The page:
Chris Carrabba had written over a dozen new songs when he uncovered “We Fight,” the opening track on Crooked Shadows, Dashboard Confessional’s seventh album. The song became the launching point for each note that followed, the bar under which each track was measured. It contains a dynamic force, a surging energy, that resonates throughout the album, and reflects back on everything Dashboard Confessional has achieved in the past two decades.
At first “We Fight” was simple in its intent, written about the Florida music scene where Chris grew up. It was a place where everyone was accepted and no one was judged, an island of inclusivity worth defending. Chris and his compatriots fought for the scene and fostered it, encouraging individualism and non-judgment. But as Chris was writing it, the song transformed into something bigger. “The election happened and suddenly the song felt relevant because of this climate of intolerance and aggression and hate,” Chris says. “We regressed as a nation to this place where people embrace backwards thinking. So the fight that started in our scene still felt relevant. It seems like it’s going to last longer than we’d like, but we have to stay here to fight.”
The eight songs that follow on Crooked Shadows, Dashboard Confessional’s first release since 2009’s Alter The Ending, are connected, threaded together by the idea that it’s essential to balance hope with anger. That we can reject the place where society has recently fallen and find ways to lift ourselves back up. The album, recorded in Chris’s basement over the past two years and produced by Chris and Jonathan Clark and co-produced by Colin Brittain, feels intimate and emotionally wrought. The musicians weren’t looking for perfection during the recording process. Instead, they focused on sincere snapshots of the songs, many of which, like “Heartbeat Here,” were laid down only moments after being written. The idea was to get as close as possible to the feeling Chris had while writing the song when recording it.
“It reminds me of my first record,” Chris says. “I think there’s something people connected to with that hand-crafted nature, possibly more than the later records. This was a chance to combine the two schools of thought. It can be well done and homespun at the same time.”
The title from the album comes from “Crooked Shadows,” an intimate track Chris wrote with Dashboard Confessional’s guitarist Armon Jay Cheek and Jonathan Howard. The inspiration came to Chris during a walk around town with his wife. They weren’t getting along, possibly because Chris had been away too long on tour, and there was an unspoken feeling of upset. Suddenly the storm clouds broke and the sun filtered behind them, casting a shadow of two people holding hands on a nearby staircase.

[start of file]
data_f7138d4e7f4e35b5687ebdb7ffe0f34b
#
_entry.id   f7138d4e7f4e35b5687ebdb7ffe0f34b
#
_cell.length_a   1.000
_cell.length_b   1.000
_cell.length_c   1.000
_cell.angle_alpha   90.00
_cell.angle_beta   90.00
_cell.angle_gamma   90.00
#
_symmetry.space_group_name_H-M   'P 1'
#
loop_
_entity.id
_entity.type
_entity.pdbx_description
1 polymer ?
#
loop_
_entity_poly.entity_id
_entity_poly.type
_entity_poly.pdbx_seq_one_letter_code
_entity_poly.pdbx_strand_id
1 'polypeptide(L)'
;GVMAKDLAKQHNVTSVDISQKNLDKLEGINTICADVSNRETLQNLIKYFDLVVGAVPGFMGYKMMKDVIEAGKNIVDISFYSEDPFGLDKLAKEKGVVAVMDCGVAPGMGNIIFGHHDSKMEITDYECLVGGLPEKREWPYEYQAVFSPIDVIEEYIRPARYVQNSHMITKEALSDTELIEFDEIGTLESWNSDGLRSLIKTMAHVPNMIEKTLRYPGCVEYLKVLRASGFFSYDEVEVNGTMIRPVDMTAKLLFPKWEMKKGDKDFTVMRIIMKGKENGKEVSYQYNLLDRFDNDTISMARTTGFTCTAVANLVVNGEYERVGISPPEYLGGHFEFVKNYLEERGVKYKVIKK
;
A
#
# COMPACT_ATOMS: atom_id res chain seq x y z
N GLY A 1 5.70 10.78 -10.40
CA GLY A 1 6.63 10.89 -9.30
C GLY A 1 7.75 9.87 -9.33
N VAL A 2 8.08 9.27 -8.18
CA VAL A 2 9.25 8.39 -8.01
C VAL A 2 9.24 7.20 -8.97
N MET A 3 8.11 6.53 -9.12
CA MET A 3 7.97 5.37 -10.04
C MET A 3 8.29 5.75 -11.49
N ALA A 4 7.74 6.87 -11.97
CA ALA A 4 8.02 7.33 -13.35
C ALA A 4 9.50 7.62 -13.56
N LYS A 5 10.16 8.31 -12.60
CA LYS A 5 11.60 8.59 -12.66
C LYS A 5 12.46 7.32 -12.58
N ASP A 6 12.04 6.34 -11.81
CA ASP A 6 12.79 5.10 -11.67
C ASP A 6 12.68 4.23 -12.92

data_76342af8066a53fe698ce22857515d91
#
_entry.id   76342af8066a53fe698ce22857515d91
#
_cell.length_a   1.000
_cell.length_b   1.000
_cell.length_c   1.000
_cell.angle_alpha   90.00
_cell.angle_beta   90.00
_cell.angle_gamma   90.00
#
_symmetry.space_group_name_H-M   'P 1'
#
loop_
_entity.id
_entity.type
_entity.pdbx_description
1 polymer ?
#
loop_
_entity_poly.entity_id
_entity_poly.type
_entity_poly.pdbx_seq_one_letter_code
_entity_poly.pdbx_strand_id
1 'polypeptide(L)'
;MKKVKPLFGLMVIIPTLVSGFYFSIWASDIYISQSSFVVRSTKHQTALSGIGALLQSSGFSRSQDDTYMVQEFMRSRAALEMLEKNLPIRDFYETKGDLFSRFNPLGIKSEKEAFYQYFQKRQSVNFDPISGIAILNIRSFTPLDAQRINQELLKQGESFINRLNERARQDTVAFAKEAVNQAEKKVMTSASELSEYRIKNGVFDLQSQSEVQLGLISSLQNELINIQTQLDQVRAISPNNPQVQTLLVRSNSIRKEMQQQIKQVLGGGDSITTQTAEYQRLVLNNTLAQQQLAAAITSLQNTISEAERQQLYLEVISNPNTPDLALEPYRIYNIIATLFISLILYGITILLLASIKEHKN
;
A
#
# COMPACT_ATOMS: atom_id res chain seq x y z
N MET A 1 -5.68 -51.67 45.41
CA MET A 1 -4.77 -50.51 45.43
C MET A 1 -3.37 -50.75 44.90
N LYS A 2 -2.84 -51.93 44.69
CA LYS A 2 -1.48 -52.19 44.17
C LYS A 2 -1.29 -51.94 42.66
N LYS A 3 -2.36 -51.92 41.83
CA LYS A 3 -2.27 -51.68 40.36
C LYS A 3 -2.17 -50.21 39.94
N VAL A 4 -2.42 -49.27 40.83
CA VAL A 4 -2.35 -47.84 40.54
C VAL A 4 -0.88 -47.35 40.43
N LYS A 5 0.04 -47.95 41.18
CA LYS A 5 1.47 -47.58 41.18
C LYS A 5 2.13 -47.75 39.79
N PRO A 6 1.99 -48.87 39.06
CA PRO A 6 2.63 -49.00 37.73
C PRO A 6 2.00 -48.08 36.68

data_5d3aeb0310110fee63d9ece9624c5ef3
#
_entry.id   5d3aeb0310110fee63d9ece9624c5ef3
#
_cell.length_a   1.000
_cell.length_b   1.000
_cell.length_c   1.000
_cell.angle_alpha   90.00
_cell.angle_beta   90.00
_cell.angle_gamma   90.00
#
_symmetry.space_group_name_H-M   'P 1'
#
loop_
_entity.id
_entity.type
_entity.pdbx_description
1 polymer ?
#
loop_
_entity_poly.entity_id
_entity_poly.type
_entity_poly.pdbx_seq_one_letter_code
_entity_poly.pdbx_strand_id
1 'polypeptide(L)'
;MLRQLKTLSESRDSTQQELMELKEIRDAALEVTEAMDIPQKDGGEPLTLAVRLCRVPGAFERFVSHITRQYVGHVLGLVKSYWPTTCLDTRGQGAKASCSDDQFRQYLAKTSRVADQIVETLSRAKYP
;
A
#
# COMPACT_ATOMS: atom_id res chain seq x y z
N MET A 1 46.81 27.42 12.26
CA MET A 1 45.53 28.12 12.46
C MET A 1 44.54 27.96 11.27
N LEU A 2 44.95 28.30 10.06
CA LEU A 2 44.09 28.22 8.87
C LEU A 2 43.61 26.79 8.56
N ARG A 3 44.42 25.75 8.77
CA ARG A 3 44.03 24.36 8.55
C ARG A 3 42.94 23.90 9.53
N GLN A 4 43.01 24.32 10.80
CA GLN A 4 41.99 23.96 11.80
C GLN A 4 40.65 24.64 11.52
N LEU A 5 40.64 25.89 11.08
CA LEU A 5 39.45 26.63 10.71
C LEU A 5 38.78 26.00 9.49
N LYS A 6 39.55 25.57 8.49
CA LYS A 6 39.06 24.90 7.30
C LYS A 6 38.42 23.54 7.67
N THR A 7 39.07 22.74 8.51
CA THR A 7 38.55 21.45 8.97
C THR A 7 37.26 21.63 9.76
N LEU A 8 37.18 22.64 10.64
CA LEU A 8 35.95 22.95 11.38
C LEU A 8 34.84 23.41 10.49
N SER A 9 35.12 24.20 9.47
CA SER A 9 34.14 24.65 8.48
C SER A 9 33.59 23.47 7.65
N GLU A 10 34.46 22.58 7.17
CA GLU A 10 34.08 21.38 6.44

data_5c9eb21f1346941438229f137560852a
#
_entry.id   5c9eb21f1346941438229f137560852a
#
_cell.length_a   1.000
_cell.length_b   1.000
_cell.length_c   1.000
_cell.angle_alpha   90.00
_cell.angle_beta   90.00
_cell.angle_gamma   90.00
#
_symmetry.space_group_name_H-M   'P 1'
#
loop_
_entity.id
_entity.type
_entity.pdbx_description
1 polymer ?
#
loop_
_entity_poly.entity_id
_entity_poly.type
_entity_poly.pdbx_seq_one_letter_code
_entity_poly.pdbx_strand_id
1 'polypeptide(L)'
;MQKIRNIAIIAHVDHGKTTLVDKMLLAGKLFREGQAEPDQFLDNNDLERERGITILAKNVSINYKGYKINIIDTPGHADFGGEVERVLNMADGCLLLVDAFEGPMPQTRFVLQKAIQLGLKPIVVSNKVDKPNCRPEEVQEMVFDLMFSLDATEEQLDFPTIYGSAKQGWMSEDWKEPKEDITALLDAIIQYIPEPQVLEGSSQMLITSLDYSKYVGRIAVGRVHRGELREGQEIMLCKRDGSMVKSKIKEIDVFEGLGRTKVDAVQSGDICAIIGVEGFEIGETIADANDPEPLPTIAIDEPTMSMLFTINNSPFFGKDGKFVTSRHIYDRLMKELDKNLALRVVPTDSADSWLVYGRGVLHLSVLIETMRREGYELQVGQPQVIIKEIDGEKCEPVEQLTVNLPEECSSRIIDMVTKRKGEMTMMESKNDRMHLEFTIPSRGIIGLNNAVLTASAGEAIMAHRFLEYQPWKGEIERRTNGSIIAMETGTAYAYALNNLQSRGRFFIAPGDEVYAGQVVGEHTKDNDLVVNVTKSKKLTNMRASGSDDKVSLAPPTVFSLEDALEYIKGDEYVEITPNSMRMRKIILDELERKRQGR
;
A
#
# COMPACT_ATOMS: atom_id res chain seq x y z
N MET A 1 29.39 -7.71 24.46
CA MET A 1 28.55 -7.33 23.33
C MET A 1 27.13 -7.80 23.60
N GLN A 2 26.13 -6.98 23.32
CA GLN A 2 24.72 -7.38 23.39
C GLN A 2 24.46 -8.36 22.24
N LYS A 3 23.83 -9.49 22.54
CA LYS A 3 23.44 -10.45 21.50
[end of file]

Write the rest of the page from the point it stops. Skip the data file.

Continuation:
“It was really beautiful,” Chris says. “I thought to myself, ‘Look how beautiful that is in its imperfections.’ I realized that’s why our relationships works — because it’s imperfect but beautiful and important enough that there we were holding hands anyway. It was a moment where it wasn’t easy, but where we were still together not getting along. Those crooked shadows were together in spite of it all.”
The closing track, “Just What To Say,” is the most personally revealing song Chris has ever written — which, he knows, is a bold statement. The acoustic number is quiet and reflective, looking inward in a way that feels deeply relatable. It’s about admitting and accepting flaws, but it’s also about embracing the better aspects of your own humanity. “It’s my honest assessment of who I am at my best and who I am not at my best,” the singer says. “It starts with me not at my best, but I think I explain myself well enough that by the end you get a better opinion of me.”
Crooked Shadows feels like the opening of a new chapter in Dashboard Confessional’s career, but it also revisits their past. For Chris, there were several roads the band could have walked down after the success of their first few albums. They picked one — and he’s grateful for that — but he’s always wondered what was down the other roads. Crooked Shadows is one possible answer to that question. It’s also a reminder of the band’s skill when it comes to penning deeply and unabashedly emotional songs, an aesthetic that influenced countless younger artists. Over the years, Dashboard Confessional has made it enviable to bare your soul in a song and to be unashamed of any feelings that may arrive. Chris and his fellow musicians have found a new perspective on the world in these songs, one that only comes with more life experience, but those exposed emotions remain.
“I’m searching for answers to questions I haven’t even thought of,” Chris says. “A lot of writers are trying to discover who they are and what their place is in the world — that’s part of the inquisitive nature of people who gravitate to artists expression. It’s exhilarating because not having the answers is the impetus to writing songs. When I sit down to write I’m in that place where I can attempt to describe the search for the answers — or the answers themselves. It’s hard to pinpoint which one you get in a song, even when you’ve written that song, but it’s the reason I do this.”